There are three important things to keep in mind when applying hand sanitizer: how much you use, your technique, and consistency.

woman sanitizing her hands at the desk
Credit: Kathrin Ziegler / Getty Images

Hand sanitizer has become something of a holy grail as a result of the coronavirus pandemic. The demand has become so high that small businesses have popped up left and right to counteract the shortage of top brands, like Purell and Germ-X, in hopes of giving people a fighting chance for proper hand hygiene. For anyone other than medical practitioners, the CDC recognizes washing your hands with soap and water for at least 20 seconds as the most hygienic option. This is because hand sanitizer doesn't strip the hands of dirt, grease, potential harmful chemicals, and many types of germs like cryptosporidium, norovirus, and Clostridium difficile.

However, soap and water aren't always "on hand." For these times, hand sanitizer is your next best choice. Here's everything you need to know about proper use, as explained by medical professionals.

When to Use Hand Sanitizer

When you're running essentials errands, like grocery shopping, going to the pharmacy, getting gas, and so on, you're undoubtedly touching high-contact surfaces that put you at risk. That's when hand sanitizer makes its case. "Whenever possible, washing hands with soap and water is more effective," says Sachin Nagrani, MD and Medical Director for Heal. "Hand sanitizer is great for use outside the home after touching any potentially contaminated surface, such as a door handle."

"Sanitizer use is important, and especially critical in the current environment, after coming in contact with any items that may have been touched by others as well as prior to touching similar items," adds Dr. Grigoriy Mashkevich, MD, facial plastic surgeon at Specialty Aesthetic Surgery. "In a medical sphere, this also applies to contact with other individuals, such as patients requiring examination." Other situations that call for hand sanitizer include when you're riding public transportation, handling money, touching elevator buttons or door handles, or handling things like mail and packages.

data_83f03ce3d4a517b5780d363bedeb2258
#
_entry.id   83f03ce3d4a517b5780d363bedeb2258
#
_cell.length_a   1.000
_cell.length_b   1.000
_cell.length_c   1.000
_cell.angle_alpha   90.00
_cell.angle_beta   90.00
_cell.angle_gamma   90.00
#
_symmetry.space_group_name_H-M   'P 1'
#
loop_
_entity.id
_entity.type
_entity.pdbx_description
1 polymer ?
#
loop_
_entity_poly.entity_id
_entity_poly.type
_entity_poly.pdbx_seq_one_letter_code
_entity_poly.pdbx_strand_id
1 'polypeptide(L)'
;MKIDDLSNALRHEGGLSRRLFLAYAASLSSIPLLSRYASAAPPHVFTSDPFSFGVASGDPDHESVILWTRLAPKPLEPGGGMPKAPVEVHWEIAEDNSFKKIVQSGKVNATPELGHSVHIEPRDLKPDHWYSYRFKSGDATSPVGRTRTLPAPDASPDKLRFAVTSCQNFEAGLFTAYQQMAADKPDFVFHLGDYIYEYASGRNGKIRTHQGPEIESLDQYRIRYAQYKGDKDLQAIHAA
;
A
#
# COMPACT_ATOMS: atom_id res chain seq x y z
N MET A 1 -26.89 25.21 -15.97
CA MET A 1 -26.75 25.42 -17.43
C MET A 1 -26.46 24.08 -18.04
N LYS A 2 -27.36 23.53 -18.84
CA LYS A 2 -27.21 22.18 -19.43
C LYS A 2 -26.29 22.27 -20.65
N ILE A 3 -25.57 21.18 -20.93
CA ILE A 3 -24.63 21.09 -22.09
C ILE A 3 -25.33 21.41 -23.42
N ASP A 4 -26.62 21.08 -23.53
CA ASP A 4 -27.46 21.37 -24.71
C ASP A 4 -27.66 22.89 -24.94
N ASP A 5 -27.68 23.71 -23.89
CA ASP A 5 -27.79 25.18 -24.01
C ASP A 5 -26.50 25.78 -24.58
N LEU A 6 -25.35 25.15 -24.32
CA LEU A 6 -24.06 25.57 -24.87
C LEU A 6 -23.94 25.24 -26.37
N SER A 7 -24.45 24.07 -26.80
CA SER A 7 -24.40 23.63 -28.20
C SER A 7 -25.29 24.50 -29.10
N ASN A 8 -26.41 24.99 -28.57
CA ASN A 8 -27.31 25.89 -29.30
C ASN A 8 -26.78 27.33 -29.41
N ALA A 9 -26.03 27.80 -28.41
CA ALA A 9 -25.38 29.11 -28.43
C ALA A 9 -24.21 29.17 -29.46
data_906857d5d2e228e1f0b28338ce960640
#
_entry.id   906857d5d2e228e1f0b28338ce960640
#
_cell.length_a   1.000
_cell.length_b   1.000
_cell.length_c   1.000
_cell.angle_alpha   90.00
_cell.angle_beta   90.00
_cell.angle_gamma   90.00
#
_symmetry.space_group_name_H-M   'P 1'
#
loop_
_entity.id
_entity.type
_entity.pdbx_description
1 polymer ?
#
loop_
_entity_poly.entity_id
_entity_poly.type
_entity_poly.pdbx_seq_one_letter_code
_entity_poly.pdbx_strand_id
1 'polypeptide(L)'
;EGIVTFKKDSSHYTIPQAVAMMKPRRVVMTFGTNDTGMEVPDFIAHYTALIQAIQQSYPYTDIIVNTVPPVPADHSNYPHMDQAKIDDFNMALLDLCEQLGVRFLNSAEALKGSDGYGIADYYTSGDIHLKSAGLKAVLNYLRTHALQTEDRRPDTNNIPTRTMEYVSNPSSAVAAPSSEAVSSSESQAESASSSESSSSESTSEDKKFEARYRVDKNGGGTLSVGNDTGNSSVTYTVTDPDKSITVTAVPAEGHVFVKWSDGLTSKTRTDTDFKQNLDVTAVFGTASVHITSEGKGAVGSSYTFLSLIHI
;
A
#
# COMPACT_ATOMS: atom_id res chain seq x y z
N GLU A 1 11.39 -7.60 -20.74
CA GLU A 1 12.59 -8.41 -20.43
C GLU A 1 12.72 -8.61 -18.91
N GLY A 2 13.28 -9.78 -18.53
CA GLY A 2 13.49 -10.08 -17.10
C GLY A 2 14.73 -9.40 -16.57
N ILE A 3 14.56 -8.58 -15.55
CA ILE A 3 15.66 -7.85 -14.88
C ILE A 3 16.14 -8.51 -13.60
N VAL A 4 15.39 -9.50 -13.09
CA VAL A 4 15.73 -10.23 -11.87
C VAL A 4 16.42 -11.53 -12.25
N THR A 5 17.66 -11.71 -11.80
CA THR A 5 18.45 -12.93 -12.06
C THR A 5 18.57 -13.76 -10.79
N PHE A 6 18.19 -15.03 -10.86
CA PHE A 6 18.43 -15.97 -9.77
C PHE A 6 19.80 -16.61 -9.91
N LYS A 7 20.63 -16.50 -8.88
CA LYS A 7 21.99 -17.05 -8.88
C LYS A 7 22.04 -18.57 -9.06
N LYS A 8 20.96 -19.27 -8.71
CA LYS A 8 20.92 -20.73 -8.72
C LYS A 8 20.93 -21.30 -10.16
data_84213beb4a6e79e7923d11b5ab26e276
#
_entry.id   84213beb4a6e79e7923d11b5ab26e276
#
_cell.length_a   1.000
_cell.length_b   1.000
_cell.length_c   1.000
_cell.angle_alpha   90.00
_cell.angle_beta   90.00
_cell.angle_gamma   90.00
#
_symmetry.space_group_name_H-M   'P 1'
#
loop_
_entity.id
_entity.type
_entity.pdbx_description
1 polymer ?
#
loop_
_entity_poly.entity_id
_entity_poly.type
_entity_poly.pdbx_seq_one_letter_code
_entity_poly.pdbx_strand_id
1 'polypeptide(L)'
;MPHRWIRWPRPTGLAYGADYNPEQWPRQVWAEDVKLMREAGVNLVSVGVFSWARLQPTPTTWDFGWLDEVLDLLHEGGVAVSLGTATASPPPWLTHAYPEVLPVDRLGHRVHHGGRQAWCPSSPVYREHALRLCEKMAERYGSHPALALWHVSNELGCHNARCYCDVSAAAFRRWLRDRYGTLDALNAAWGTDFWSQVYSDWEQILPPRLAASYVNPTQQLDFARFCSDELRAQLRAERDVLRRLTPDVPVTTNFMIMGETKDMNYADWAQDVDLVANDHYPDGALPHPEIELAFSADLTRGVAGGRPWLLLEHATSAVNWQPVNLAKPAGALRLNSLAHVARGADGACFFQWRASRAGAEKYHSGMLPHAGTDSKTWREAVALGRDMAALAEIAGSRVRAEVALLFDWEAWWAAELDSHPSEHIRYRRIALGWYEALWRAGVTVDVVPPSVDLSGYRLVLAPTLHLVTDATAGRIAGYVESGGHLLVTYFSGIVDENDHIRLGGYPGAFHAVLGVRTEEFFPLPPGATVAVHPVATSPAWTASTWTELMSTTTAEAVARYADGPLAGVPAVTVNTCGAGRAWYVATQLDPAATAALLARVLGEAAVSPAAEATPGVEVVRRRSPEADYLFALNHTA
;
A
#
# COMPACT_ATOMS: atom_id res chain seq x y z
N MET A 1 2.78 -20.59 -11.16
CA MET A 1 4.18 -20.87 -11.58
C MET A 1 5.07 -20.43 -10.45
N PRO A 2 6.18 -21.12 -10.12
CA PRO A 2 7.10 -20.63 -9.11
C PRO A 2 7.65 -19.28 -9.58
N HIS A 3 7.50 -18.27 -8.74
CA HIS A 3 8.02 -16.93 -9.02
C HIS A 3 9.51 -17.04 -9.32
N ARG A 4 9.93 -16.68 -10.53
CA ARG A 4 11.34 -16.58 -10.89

The Most Effective Type of Hand Sanitizer

Hand sanitizer is in short supply, so you might be tempted to grab a few bottles of the first option you come across, but it's important to remember that not all brands are created equal. The CDC recommends using a sanitizer with at least 60 percent alcohol content. The active ingredient in hand sanitizers to look for is isopropyl alcohol (rubbing alcohol), a similar form of alcohol (ethanol or n-propanol), or a combination of them. It should also contain some water to boost effectiveness. Some products on the market claim to sanitize, but offer below the recommended amount of alcohol, or no alcohol at all, and should therefore be avoided.

"If it is not possible to use soap and water, using a hand sanitizer with at least 60 percent alcohol can reduce the risk of getting sick or transmitting sickness to others," notes Dr. Lucky Sekhon, fertility specialist and board certified OBGYN in New York City. "Sanitizers with lower concentrations of alcohol may not successfully eradicate all types of bacteria or germs and may be more bacteriostatic (reduce growth) than bactericidal (killing bacteria)."

How to apply hand sanitizer.

Much like washing your hands, there's a protocol to applying hand sanitizer. Unless you're applying it correctly, you may be lessening its effectiveness and potentially leaving harmful microbes on your hands. There are three important things to keep in mind when applying hand sanitizer: how much you use, your technique, and consistency. "When using hand sanitizer, it is important to use an adequate amount to cover all surfaces on both hands and all fingers, and rub until hands are dry," says Dr. Sekhon. "This usually means at least a quarter-size amount."

Don't neglect the skin leading up to the elbow, "which tends to be a neglected area that usually is sufficiently close to experience accidental contact," adds Dr. Mashkevich. Remember to only stop rubbing in the hand sanitizer when your skin is dry. Wiping your hands before it's dry can make it not as effective in killing germs.

Comments (1)

Martha Stewart Member
June 25, 2020
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